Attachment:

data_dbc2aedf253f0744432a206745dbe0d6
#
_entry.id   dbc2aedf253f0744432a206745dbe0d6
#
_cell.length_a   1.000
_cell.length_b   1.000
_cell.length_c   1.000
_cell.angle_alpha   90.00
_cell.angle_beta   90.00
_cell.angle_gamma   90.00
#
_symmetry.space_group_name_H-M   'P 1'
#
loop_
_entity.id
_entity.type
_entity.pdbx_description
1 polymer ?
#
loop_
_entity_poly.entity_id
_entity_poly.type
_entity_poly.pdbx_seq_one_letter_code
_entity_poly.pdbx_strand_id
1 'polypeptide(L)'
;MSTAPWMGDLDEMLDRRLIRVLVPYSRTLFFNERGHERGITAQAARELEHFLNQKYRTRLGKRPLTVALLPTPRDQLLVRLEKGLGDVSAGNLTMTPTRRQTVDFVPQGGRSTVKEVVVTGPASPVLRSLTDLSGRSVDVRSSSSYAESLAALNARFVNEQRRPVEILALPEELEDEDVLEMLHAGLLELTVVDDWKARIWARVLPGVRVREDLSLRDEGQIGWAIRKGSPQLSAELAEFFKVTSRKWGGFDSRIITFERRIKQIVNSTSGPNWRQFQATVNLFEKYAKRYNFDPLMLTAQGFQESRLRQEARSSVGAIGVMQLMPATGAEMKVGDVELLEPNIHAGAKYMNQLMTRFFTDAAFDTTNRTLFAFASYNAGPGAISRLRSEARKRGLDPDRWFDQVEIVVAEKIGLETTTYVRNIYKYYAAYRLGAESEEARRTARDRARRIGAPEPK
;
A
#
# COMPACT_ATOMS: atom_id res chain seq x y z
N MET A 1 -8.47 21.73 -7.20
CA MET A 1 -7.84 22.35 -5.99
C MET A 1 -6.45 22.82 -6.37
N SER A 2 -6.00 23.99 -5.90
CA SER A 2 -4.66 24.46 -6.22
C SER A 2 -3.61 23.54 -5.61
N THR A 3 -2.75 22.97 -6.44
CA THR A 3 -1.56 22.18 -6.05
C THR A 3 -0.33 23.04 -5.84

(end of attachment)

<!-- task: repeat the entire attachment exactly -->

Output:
data_dbc2aedf253f0744432a206745dbe0d6
#
_entry.id   dbc2aedf253f0744432a206745dbe0d6
#
_cell.length_a   1.000
_cell.length_b   1.000
_cell.length_c   1.000
_cell.angle_alpha   90.00
_cell.angle_beta   90.00
_cell.angle_gamma   90.00
#
_symmetry.space_group_name_H-M   'P 1'
#
loop_
_entity.id
_entity.type
_entity.pdbx_description
1 polymer ?
#
loop_
_entity_poly.entity_id
_entity_poly.type
_entity_poly.pdbx_seq_one_letter_code
_entity_poly.pdbx_strand_id
1 'polypeptide(L)'
;MSTAPWMGDLDEMLDRRLIRVLVPYSRTLFFNERGHERGITAQAARELEHFLNQKYRTRLGKRPLTVALLPTPRDQLLVRLEKGLGDVSAGNLTMTPTRRQTVDFVPQGGRSTVKEVVVTGPASPVLRSLTDLSGRSVDVRSSSSYAESLAALNARFVNEQRRPVEILALPEELEDEDVLEMLHAGLLELTVVDDWKARIWARVLPGVRVREDLSLRDEGQIGWAIRKGSPQLSAELAEFFKVTSRKWGGFDSRIITFERRIKQIVNSTSGPNWRQFQATVNLFEKYAKRYNFDPLMLTAQGFQESRLRQEARSSVGAIGVMQLMPATGAEMKVGDVELLEPNIHAGAKYMNQLMTRFFTDAAFDTTNRTLFAFASYNAGPGAISRLRSEARKRGLDPDRWFDQVEIVVAEKIGLETTTYVRNIYKYYAAYRLGAESEEARRTARDRARRIGAPEPK
;
A
#
# COMPACT_ATOMS: atom_id res chain seq x y z
N MET A 1 -8.47 21.73 -7.20
CA MET A 1 -7.84 22.35 -5.99
C MET A 1 -6.45 22.82 -6.37
N SER A 2 -6.00 23.99 -5.90
CA SER A 2 -4.66 24.46 -6.22
C SER A 2 -3.61 23.54 -5.61
N THR A 3 -2.75 22.97 -6.44
CA THR A 3 -1.56 22.18 -6.05
C THR A 3 -0.33 23.04 -5.84